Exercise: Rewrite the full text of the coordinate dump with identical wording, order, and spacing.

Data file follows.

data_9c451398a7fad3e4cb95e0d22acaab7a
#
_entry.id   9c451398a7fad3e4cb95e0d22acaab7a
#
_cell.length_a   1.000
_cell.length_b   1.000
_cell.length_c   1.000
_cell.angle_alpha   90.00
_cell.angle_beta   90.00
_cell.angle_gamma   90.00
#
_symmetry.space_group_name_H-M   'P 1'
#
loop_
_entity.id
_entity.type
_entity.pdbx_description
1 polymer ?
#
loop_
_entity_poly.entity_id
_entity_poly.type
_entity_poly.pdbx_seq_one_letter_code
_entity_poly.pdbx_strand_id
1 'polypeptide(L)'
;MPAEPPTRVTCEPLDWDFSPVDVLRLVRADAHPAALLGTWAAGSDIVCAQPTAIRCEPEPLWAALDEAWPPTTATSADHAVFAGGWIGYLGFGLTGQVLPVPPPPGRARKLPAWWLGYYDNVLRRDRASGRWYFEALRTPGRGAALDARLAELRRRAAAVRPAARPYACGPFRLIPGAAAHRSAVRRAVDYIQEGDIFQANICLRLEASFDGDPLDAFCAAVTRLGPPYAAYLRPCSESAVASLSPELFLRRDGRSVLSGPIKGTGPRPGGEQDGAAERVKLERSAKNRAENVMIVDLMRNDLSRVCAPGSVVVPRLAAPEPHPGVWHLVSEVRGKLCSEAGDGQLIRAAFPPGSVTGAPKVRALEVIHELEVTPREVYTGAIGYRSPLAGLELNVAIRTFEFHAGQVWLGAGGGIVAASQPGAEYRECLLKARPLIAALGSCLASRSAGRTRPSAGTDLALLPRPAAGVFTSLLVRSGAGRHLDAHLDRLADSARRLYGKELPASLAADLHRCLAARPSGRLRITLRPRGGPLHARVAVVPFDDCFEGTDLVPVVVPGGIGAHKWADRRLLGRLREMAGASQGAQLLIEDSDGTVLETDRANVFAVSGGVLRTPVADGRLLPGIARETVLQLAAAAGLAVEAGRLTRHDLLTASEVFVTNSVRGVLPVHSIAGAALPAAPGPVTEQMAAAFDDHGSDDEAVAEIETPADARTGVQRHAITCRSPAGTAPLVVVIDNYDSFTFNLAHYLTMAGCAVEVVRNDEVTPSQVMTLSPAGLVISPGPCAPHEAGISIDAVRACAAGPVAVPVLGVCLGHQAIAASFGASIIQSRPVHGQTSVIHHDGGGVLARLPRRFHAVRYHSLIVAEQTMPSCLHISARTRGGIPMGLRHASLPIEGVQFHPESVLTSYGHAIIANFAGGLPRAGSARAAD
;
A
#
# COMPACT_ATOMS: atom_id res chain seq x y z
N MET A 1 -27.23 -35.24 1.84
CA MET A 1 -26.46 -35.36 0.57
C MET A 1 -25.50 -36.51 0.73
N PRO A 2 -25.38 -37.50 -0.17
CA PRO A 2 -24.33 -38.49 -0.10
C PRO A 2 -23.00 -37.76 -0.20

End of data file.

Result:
data_9c451398a7fad3e4cb95e0d22acaab7a
#
_entry.id   9c451398a7fad3e4cb95e0d22acaab7a
#
_cell.length_a   1.000
_cell.length_b   1.000
_cell.length_c   1.000
_cell.angle_alpha   90.00
_cell.angle_beta   90.00
_cell.angle_gamma   90.00
#
_symmetry.space_group_name_H-M   'P 1'
#
loop_
_entity.id
_entity.type
_entity.pdbx_description
1 polymer ?
#
loop_
_entity_poly.entity_id
_entity_poly.type
_entity_poly.pdbx_seq_one_letter_code
_entity_poly.pdbx_strand_id
1 'polypeptide(L)'
;MPAEPPTRVTCEPLDWDFSPVDVLRLVRADAHPAALLGTWAAGSDIVCAQPTAIRCEPEPLWAALDEAWPPTTATSADHAVFAGGWIGYLGFGLTGQVLPVPPPPGRARKLPAWWLGYYDNVLRRDRASGRWYFEALRTPGRGAALDARLAELRRRAAAVRPAARPYACGPFRLIPGAAAHRSAVRRAVDYIQEGDIFQANICLRLEASFDGDPLDAFCAAVTRLGPPYAAYLRPCSESAVASLSPELFLRRDGRSVLSGPIKGTGPRPGGEQDGAAERVKLERSAKNRAENVMIVDLMRNDLSRVCAPGSVVVPRLAAPEPHPGVWHLVSEVRGKLCSEAGDGQLIRAAFPPGSVTGAPKVRALEVIHELEVTPREVYTGAIGYRSPLAGLELNVAIRTFEFHAGQVWLGAGGGIVAASQPGAEYRECLLKARPLIAALGSCLASRSAGRTRPSAGTDLALLPRPAAGVFTSLLVRSGAGRHLDAHLDRLADSARRLYGKELPASLAADLHRCLAARPSGRLRITLRPRGGPLHARVAVVPFDDCFEGTDLVPVVVPGGIGAHKWADRRLLGRLREMAGASQGAQLLIEDSDGTVLETDRANVFAVSGGVLRTPVADGRLLPGIARETVLQLAAAAGLAVEAGRLTRHDLLTASEVFVTNSVRGVLPVHSIAGAALPAAPGPVTEQMAAAFDDHGSDDEAVAEIETPADARTGVQRHAITCRSPAGTAPLVVVIDNYDSFTFNLAHYLTMAGCAVEVVRNDEVTPSQVMTLSPAGLVISPGPCAPHEAGISIDAVRACAAGPVAVPVLGVCLGHQAIAASFGASIIQSRPVHGQTSVIHHDGGGVLARLPRRFHAVRYHSLIVAEQTMPSCLHISARTRGGIPMGLRHASLPIEGVQFHPESVLTSYGHAIIANFAGGLPRAGSARAAD
;
A
#
# COMPACT_ATOMS: atom_id res chain seq x y z
N MET A 1 -27.23 -35.24 1.84
CA MET A 1 -26.46 -35.36 0.57
C MET A 1 -25.50 -36.51 0.73
N PRO A 2 -25.38 -37.50 -0.17
CA PRO A 2 -24.33 -38.49 -0.10
C PRO A 2 -23.00 -37.76 -0.20